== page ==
Tallest mountain peaks bear the brunt of climate changePublished On: Mon, Dec 5th, 2011 | Climate Change | By BioNews
Asia’s mountainous Hindu Kush-Himalayan (HKH) region, site of Mount Everest and many of the world’s tallest peaks, are extremely vulnerable to climate change, a new study has revealed.
Kathmandu-based researchers from the International Centre for Integrated Mountain Development (ICIMOD) have said that as rising temperatures disturb the balance of snow, ice and water, threatening millions of mountain people and 1.3 billion people living downstream in Asia’s major river basins.
The region offers livelihoods to the 210 million people living there and indirectly provides goods and services to the 1.3 billion people living in river basins downstream who benefit from food and energy.
Rich in biodiversity, the region is home to some 25,000 plant and animal species, and contains a larger diversity of forest types than the Amazon. Yet despite an abundance of natural resources in the region, poverty is rife.
The HKH region, home to 30 percent of the world’s glaciers, has been called the “Third Pole”. But there are scant data on these glaciers. Using remote sensing studies, the project was able to tally the number of glaciers in the region, more than 54,000, and measure the area covered, 60,000 km.
Of these 54,000 glaciers, however, only ten have been studied regularly to determine the net loss or gain of ice and snow (called the mass balance). That handful of studies shows a loss of mass balance, with the rate of loss roughly doubling between 1980 and 2000 and 1996 and 2005.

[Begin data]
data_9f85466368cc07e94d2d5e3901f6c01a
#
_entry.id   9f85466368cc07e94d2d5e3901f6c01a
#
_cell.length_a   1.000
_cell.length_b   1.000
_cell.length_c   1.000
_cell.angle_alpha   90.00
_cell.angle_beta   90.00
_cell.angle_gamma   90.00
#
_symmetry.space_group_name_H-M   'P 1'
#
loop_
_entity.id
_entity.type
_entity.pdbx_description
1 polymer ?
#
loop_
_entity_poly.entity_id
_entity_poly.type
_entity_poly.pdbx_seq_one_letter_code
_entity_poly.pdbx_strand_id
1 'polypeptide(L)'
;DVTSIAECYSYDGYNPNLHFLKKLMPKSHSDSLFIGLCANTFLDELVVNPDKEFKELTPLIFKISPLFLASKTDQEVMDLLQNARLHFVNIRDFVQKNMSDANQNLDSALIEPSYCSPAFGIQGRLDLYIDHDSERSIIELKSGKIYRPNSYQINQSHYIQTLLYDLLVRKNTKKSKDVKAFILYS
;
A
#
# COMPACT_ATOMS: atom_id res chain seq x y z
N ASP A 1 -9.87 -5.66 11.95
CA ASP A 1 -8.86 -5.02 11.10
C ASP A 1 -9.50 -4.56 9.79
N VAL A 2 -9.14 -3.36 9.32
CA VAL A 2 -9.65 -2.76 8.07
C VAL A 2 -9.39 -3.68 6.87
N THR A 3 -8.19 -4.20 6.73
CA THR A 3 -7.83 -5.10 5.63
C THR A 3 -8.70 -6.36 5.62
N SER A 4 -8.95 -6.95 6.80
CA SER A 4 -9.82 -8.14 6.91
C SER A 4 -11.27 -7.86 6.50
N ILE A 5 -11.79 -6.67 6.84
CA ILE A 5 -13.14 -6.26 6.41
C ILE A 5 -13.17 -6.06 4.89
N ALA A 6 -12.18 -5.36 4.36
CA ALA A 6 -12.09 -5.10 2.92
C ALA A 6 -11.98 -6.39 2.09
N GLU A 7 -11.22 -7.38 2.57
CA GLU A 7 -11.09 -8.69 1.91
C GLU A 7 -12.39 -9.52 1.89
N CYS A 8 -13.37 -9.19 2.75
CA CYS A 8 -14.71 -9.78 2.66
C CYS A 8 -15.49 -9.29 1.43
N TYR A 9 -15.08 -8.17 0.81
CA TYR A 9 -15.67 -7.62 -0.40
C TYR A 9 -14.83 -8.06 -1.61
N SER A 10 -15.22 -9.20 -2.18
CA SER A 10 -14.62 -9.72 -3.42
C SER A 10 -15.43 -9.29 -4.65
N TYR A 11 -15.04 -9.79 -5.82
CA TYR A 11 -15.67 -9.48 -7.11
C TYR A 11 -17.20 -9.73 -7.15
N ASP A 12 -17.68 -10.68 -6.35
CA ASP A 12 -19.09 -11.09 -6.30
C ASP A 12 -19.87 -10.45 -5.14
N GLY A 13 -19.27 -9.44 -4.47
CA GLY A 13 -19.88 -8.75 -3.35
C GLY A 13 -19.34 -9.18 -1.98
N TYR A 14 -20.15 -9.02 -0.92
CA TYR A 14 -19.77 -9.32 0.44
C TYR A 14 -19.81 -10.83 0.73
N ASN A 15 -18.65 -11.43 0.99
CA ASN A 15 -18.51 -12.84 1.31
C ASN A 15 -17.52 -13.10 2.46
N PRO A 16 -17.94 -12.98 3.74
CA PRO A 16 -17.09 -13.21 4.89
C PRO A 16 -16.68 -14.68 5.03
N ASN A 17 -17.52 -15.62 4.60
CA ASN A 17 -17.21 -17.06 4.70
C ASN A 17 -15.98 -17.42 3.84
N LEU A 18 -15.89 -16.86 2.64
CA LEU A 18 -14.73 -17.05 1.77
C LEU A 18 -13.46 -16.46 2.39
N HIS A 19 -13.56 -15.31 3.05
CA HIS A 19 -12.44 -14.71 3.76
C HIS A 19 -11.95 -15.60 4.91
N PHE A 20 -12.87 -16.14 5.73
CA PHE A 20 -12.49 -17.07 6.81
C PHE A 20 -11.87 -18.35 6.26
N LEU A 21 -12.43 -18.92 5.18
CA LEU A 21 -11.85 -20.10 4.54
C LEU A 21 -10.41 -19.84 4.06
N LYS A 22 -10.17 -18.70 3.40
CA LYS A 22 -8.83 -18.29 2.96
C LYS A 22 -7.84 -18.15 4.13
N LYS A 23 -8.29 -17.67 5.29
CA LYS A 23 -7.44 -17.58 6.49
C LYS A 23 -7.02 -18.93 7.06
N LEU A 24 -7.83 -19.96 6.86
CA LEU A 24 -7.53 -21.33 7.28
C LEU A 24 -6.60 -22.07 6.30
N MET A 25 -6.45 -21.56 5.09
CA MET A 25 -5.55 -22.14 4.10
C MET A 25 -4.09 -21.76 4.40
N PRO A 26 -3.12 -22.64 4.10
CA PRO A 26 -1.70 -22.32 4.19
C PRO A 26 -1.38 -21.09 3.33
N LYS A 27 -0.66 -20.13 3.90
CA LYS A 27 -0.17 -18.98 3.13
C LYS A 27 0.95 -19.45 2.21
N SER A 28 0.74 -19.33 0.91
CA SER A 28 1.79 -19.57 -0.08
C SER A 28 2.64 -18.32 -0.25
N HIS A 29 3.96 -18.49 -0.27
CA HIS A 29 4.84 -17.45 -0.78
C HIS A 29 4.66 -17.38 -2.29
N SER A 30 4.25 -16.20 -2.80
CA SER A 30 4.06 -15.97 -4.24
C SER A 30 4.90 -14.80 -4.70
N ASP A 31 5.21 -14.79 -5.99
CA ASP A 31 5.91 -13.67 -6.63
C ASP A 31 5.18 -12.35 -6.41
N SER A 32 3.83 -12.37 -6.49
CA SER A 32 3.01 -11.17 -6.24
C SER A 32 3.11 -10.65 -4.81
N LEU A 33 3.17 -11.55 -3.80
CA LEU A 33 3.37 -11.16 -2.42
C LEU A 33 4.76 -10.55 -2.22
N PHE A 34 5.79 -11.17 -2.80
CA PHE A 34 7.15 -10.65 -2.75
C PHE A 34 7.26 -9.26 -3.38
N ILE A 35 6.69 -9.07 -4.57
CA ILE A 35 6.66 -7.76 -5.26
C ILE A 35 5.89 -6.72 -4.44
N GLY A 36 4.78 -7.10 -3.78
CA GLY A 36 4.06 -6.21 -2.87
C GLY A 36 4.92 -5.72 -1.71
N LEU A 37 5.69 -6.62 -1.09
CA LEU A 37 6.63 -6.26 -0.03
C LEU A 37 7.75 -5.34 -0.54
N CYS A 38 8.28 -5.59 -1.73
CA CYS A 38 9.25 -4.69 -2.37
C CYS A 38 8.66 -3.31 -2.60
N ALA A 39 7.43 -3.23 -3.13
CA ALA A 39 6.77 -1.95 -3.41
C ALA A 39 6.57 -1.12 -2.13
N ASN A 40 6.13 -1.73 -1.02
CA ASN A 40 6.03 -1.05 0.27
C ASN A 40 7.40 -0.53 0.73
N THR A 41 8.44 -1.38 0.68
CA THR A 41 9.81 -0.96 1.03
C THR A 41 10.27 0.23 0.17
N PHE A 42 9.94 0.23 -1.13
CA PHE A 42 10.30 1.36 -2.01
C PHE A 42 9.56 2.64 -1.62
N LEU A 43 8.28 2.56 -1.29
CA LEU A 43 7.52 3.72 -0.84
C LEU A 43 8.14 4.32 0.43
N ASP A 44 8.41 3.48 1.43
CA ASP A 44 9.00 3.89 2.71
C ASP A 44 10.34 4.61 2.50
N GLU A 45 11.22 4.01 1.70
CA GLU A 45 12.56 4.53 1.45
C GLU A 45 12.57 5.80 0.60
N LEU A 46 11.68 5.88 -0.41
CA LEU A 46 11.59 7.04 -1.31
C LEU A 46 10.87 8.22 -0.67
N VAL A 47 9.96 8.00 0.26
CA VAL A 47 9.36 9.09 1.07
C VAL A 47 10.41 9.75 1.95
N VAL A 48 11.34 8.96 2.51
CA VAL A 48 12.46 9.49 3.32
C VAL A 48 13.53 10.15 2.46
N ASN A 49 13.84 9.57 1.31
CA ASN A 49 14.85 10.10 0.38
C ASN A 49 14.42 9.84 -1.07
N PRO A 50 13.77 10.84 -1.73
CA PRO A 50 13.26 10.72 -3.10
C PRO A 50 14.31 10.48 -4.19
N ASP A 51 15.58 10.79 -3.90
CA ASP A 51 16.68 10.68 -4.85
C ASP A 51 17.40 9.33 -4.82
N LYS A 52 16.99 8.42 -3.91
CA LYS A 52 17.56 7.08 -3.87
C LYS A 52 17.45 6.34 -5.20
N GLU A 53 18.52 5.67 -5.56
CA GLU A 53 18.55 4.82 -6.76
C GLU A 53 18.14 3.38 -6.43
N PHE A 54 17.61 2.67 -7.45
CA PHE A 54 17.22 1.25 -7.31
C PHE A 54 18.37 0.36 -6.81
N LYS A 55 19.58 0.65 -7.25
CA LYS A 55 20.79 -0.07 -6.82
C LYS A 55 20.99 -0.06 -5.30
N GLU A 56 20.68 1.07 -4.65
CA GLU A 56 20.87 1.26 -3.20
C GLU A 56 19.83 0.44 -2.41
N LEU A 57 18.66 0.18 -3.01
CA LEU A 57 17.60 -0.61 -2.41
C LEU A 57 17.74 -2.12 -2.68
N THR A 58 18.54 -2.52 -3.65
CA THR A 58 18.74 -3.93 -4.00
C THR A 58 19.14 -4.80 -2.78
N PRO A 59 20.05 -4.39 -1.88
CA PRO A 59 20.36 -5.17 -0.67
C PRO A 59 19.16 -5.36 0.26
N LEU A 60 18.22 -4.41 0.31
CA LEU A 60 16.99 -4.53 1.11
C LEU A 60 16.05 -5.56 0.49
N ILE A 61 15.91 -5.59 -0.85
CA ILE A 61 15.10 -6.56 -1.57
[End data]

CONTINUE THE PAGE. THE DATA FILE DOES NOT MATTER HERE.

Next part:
In the Everest area, the data show a marked acceleration in the loss of glacial mass between 2002 and 2005. Glaciers appear to be shrinking in both the central and eastern Himalayas. Country-specific studies have found that depletion of glacial area over the past 30 years was 22 percent in Bhutan and 21 percent in Nepal.
The clean glaciers of the Tibetan plateau are retreating at a faster rate than the glaciers of the rugged central Himalayas, which have higher debris cover; debris creates an insulating effect, slowing melting.
Although field verification and additional data collection will be needed before firmer conclusions about glacier retreat can be drawn, the data represent a significant step in bridging the knowledge gap on climate change in the HKH.
“Up until now, there has been complete uncertainty on the numbers and area of glaciers and the present status of their environmental conditions in the region. This research give us a baseline from which to measure the potential impact of climate change in the region and to develop options for mitigating the impact of dynamic changes the region is expecting in the coming years,” Basanta Shrestha from ICIMOD, said.
A second report documents the first comprehensive status report of snow cover in the region, drawn from a regional monitoring scheme. However, there was an indication of an overall decrease in snow cover over the decade in the central HKH region and overall, and a slight increase in the western and eastern parts of the region.
The third report considers the mass of data and published studies in three major areas: climate and hydrology; biodiversity and ecosystems; and atmospheric changes. It also points out the limits of current data and the short time frame of most records (few extending more than 50 years).
In addition, climate-related studies in the region suffer from a lack of repeat studies, permanent plots, field validation, and peer review. Nonetheless, the report provides a snapshot of changes occurring in the HKH region.
The study has been published in three reports by (ICIMOD).